Gerald Ford really never had a chance. Between taking the hit for pardoning Nixon and dealing with oil shortages and high inflation, it was all over before Ford could clearly establish a beachhead of his own policies. After losing the White House to Jimmy Carter, Ford could have retired and just played golf, but Ford was not done with public life as he steered his energies into government efficiency and public policy efforts.
After flirting with a 1980 run for president, and then a possible place on Ronald Reagan’s ticket, Ford shifted his focus. He did the usual former president stuff with the memoir, library and teaching center, and served on a few boards. He also turned his attention to supporting his wife Betty’s advocacy projects for substance abuse treatment and women’s health issues.
Jimmy Carter is an enigma. One term and out, Carter was a Washington outsider, so he had a challenge to find his place as a former president. He also had to find an honorable way to support himself. Many former presidents found easy, lucrative gigs to cash in after leaving office. Carter was not a man of means, so he became an author. Not only did he publish his memoirs, but he wrote on his faith, his White House dairies, poetry, global affairs and many other subjects. He established The Carter Center, separate from his library and museum, as a learning center focused on human rights and quality of life issues.
Carter has been active in promoting human rights, eradicating diseases, fair elections in other countries and building affordable housing in the United States. He received the Nobel Peace Prize for his peace efforts, and has promoted human rights even by criticizing other presidents. Carter has led a Bible studies class at his church in Plains, GA even into his 90s, in addition to his hands-on work with Habitat for Humanity.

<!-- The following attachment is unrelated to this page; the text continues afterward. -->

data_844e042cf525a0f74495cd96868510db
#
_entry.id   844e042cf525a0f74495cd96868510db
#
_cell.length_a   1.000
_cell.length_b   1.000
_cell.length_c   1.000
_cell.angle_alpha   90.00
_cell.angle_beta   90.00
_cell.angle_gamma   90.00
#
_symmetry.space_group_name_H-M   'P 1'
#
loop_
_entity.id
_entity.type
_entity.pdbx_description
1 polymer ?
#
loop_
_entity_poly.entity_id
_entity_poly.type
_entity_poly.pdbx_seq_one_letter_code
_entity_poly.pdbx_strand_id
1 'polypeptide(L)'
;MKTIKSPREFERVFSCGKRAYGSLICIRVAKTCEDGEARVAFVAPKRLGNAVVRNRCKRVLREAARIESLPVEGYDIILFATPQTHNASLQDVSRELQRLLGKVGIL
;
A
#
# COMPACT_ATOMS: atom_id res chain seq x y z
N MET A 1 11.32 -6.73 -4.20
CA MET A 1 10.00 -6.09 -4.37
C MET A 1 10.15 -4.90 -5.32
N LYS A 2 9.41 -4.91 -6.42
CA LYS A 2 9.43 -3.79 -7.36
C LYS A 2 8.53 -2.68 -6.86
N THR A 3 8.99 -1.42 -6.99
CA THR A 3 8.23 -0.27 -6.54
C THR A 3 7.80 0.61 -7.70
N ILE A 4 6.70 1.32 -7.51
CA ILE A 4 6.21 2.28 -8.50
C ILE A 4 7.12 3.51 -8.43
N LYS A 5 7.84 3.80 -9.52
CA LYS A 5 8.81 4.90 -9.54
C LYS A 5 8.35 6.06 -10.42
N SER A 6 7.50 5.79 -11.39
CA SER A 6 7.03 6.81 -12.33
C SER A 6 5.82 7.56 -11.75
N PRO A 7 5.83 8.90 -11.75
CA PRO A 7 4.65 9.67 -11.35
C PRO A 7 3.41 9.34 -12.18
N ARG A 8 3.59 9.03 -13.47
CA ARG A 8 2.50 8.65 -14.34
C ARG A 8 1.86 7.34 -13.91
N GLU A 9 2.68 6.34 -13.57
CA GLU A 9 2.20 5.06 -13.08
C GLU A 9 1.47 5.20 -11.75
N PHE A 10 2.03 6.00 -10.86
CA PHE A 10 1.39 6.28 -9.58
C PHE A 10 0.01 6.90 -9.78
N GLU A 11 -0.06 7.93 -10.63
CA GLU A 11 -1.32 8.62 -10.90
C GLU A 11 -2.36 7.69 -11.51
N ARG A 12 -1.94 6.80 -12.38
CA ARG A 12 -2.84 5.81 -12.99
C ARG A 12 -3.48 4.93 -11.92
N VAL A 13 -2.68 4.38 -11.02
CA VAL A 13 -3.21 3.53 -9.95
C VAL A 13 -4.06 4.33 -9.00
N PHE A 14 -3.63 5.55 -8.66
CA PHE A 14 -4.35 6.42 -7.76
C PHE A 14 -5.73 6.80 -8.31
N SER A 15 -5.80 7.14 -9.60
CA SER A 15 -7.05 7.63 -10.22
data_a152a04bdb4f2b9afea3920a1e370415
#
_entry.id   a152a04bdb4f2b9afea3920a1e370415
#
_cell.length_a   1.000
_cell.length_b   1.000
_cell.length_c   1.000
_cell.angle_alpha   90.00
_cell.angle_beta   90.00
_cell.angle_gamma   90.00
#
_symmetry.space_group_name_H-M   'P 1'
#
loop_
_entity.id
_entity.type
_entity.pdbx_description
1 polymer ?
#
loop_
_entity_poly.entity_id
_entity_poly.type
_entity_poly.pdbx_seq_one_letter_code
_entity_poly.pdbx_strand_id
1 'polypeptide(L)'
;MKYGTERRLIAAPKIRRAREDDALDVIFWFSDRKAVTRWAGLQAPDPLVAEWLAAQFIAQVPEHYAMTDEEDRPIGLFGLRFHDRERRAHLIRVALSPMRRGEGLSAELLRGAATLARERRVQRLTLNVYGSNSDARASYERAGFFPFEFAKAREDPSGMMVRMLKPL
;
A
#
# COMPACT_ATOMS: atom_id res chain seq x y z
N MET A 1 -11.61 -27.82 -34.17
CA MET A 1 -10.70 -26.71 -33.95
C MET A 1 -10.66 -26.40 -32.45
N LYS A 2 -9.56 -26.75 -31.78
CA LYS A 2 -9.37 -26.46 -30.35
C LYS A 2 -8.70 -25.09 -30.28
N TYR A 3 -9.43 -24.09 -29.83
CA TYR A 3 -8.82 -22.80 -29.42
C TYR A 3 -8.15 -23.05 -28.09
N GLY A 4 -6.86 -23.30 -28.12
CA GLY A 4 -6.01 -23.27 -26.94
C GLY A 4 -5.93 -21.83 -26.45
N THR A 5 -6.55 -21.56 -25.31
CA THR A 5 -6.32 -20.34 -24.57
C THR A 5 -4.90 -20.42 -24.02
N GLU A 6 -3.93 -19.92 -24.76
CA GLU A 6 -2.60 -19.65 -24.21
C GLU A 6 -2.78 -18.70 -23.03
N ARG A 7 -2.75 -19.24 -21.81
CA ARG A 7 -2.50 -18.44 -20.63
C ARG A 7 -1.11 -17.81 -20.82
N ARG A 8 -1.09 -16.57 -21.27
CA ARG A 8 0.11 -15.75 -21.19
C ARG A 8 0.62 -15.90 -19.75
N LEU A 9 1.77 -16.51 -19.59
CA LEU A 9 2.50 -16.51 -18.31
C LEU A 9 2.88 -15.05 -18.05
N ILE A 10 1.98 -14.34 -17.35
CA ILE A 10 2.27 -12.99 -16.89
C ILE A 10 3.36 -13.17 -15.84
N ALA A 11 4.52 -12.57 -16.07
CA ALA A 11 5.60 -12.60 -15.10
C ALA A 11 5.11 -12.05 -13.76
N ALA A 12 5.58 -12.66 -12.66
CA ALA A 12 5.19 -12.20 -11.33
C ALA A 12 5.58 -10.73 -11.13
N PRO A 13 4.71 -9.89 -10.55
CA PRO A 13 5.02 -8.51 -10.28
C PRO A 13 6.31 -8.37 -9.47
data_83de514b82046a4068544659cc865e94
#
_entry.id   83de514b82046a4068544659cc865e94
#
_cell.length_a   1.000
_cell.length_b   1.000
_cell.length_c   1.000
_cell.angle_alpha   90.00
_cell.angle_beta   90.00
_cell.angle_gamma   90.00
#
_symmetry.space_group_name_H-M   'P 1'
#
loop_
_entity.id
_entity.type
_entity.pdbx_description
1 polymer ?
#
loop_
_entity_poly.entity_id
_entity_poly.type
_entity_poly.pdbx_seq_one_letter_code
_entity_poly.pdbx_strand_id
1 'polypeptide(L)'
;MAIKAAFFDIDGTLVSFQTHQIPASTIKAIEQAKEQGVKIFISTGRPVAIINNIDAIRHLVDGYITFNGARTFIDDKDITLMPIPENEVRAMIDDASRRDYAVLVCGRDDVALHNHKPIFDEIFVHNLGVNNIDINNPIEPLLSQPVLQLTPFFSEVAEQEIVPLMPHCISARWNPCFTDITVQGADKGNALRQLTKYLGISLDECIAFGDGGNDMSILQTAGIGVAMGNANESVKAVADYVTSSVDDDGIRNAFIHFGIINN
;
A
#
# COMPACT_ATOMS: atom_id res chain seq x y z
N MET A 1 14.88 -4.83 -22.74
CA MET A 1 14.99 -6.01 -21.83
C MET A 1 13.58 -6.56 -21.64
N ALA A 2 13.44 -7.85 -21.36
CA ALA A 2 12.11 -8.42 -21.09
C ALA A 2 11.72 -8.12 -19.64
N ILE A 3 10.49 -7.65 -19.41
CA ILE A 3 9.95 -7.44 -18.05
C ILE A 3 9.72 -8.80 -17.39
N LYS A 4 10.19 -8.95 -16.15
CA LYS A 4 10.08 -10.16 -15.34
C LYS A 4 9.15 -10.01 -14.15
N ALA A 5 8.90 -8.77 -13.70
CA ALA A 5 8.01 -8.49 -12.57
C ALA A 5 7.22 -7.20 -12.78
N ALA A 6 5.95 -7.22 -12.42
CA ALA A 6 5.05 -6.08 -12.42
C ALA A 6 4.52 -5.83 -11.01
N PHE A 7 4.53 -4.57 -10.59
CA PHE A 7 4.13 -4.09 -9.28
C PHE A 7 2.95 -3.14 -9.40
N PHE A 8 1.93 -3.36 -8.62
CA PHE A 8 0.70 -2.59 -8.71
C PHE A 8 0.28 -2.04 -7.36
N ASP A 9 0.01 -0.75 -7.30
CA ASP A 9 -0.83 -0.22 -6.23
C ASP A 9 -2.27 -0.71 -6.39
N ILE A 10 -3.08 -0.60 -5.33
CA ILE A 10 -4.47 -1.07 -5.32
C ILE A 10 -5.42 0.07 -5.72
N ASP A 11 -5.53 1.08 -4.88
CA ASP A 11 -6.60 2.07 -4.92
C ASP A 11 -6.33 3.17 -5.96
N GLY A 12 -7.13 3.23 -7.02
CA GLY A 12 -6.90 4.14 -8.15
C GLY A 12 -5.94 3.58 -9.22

Ronald Reagan’s post White House life was mostly condensed into the five-year time period after leaving office, before he was diagnosed with Alzheimer’s disease. Prior to withdrawing from public view, Reagan was active in giving speeches, both at Republican events, and highly profitable corporate functions, something that would serve as supplemental income for numerous former public officials. Reagan was also busy with his presidential library and memoirs, and spending as much time on his ranch as possible.
More than any recent president, Reagan’s greatest influence may have been after his death. Alignment and jockeying for position with Reaganism has until recently, been the aim of many Republicans. Commentators would count the number of times Reagan’s name was mentioned in a political speech, moving that candidate closer to the finish line.
George H. W. Bush
George Bush did not write his memoirs, though he did co-author a book with Brent Scowcroft on foreign policy. He was not known to sit on corporate boards, although like other high-profile former officials, he had an association with The Carlyle Group, a private equity firm.